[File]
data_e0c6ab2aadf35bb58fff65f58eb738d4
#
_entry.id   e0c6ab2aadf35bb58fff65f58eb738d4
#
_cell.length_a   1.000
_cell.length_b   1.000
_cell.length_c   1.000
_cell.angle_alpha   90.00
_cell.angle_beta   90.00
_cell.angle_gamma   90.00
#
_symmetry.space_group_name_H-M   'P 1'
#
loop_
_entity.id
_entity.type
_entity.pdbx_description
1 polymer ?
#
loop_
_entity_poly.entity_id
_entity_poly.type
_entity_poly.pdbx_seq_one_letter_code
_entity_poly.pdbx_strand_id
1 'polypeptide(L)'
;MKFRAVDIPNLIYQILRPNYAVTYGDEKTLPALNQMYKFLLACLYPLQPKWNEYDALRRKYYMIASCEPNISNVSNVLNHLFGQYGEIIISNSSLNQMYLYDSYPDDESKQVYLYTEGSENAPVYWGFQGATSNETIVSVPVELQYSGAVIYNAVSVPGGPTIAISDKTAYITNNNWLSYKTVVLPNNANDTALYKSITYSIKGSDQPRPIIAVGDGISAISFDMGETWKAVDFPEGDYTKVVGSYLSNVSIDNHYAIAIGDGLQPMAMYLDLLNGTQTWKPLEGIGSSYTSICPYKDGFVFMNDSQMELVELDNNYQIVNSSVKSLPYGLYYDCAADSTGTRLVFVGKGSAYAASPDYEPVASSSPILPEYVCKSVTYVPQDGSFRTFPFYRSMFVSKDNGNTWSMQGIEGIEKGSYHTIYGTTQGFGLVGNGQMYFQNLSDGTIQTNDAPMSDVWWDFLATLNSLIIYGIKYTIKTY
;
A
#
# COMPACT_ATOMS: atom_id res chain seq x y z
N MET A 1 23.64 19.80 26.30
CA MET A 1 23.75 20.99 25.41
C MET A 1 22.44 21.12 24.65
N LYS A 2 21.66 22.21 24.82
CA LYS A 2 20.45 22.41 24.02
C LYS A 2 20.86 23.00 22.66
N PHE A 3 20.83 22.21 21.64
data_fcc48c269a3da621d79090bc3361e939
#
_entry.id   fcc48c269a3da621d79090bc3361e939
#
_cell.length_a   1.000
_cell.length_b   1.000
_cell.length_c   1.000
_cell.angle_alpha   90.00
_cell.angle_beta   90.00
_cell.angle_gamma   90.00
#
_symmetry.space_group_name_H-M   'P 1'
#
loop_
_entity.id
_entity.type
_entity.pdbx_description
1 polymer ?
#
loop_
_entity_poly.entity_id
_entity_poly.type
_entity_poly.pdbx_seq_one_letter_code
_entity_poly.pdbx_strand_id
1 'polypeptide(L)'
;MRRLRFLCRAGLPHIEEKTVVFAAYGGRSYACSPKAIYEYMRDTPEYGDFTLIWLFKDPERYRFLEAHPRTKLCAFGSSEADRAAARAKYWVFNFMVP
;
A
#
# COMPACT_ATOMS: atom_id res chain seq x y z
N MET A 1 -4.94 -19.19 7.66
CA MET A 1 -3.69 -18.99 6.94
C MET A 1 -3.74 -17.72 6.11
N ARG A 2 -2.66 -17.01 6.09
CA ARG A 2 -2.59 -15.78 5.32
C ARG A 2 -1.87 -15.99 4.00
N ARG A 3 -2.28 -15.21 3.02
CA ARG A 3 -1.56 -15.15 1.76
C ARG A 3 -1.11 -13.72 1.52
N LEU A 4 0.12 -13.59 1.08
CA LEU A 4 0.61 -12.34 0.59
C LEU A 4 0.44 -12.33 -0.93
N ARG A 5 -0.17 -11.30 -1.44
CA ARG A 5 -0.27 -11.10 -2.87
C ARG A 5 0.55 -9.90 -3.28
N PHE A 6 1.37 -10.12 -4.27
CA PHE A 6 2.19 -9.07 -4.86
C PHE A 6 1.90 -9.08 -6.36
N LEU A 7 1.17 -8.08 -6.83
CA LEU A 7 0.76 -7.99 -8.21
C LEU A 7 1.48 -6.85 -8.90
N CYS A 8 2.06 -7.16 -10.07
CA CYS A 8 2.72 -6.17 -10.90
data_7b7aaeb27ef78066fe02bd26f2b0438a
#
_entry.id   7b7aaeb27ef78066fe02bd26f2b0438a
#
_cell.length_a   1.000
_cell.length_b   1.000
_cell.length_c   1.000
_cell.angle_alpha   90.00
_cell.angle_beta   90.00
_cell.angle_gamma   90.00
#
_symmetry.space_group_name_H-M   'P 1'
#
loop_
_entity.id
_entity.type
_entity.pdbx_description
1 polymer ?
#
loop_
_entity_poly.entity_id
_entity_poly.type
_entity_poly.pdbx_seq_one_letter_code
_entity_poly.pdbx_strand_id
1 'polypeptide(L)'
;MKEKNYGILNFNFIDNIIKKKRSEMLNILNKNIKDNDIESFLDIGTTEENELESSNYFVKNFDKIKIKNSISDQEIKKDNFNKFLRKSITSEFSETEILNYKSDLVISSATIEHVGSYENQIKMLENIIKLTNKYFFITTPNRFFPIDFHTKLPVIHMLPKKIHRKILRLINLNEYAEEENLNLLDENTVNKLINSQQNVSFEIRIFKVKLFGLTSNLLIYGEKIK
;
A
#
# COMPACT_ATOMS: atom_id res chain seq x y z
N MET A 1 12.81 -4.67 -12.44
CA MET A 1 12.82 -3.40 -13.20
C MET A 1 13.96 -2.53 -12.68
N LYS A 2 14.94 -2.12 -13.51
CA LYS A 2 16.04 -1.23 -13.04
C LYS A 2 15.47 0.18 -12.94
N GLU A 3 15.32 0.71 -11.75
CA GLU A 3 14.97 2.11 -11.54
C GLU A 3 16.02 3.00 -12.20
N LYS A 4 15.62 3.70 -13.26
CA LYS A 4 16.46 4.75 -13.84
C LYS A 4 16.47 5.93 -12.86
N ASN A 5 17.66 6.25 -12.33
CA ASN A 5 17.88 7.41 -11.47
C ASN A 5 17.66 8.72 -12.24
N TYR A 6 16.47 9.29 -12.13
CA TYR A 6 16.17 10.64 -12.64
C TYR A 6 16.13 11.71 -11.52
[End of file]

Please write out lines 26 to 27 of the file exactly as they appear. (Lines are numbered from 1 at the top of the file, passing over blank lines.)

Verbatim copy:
;MKFRAVDIPNLIYQILRPNYAVTYGDEKTLPALNQMYKFLLACLYPLQPKWNEYDALRRKYYMIASCEPNISNVSNVLNHLFGQYGEIIISNSSLNQMYLYDSYPDDESKQVYLYTEGSENAPVYWGFQGATSNETIVSVPVELQYSGAVIYNAVSVPGGPTIAISDKTAYITNNNWLSYKTVVLPNNANDTALYKSITYSIKGSDQPRPIIAVGDGISAISFDMGETWKAVDFPEGDYTKVVGSYLSNVSIDNHYAIAIGDGLQPMAMYLDLLNGTQTWKPLEGIGSSYTSICPYKDGFVFMNDSQMELVELDNNYQIVNSSVKSLPYGLYYDCAADSTGTRLVFVGKGSAYAASPDYEPVASSSPILPEYVCKSVTYVPQDGSFRTFPFYRSMFVSKDNGNTWSMQGIEGIEKGSYHTIYGTTQGFGLVGNGQMYFQNLSDGTIQTNDAPMSDVWWDFLATLNSLIIYGIKYTIKTY
;